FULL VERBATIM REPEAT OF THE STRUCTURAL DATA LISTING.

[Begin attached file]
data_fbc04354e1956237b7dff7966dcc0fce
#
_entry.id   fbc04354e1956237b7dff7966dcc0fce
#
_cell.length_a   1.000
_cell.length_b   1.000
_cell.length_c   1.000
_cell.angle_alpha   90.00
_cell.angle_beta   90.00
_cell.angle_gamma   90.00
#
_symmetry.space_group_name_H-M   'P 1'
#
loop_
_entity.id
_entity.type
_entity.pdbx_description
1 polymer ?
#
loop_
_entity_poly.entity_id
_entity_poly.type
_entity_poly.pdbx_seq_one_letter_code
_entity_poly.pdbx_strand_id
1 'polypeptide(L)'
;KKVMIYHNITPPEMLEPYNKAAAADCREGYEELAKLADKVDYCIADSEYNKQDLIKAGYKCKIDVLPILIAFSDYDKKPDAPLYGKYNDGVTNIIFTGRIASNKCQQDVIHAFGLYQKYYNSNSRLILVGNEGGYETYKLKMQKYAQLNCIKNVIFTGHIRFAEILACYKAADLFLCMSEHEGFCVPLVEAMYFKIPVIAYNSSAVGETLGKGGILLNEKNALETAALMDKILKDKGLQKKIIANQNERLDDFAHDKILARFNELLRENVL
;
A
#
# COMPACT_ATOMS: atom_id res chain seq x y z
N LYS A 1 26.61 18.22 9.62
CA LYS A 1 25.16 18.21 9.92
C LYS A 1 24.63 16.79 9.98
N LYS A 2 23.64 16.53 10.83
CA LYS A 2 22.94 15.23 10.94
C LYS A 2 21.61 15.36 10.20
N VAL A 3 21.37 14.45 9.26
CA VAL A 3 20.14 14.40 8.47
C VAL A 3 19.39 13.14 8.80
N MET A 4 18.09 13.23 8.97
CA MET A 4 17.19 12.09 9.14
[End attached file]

data_fbc04354e1956237b7dff7966dcc0fce
#
_entry.id   fbc04354e1956237b7dff7966dcc0fce
#
_cell.length_a   1.000
_cell.length_b   1.000
_cell.length_c   1.000
_cell.angle_alpha   90.00
_cell.angle_beta   90.00
_cell.angle_gamma   90.00
#
_symmetry.space_group_name_H-M   'P 1'
#
loop_
_entity.id
_entity.type
_entity.pdbx_description
1 polymer ?
#
loop_
_entity_poly.entity_id
_entity_poly.type
_entity_poly.pdbx_seq_one_letter_code
_entity_poly.pdbx_strand_id
1 'polypeptide(L)'
;KKVMIYHNITPPEMLEPYNKAAAADCREGYEELAKLADKVDYCIADSEYNKQDLIKAGYKCKIDVLPILIAFSDYDKKPDAPLYGKYNDGVTNIIFTGRIASNKCQQDVIHAFGLYQKYYNSNSRLILVGNEGGYETYKLKMQKYAQLNCIKNVIFTGHIRFAEILACYKAADLFLCMSEHEGFCVPLVEAMYFKIPVIAYNSSAVGETLGKGGILLNEKNALETAALMDKILKDKGLQKKIIANQNERLDDFAHDKILARFNELLRENVL
;
A
#
# COMPACT_ATOMS: atom_id res chain seq x y z
N LYS A 1 26.61 18.22 9.62
CA LYS A 1 25.16 18.21 9.92
C LYS A 1 24.63 16.79 9.98
N LYS A 2 23.64 16.53 10.83
CA LYS A 2 22.94 15.23 10.94
C LYS A 2 21.61 15.36 10.20
N VAL A 3 21.37 14.45 9.26
CA VAL A 3 20.14 14.40 8.47
C VAL A 3 19.39 13.14 8.80
N MET A 4 18.09 13.23 8.97
CA MET A 4 17.19 12.09 9.14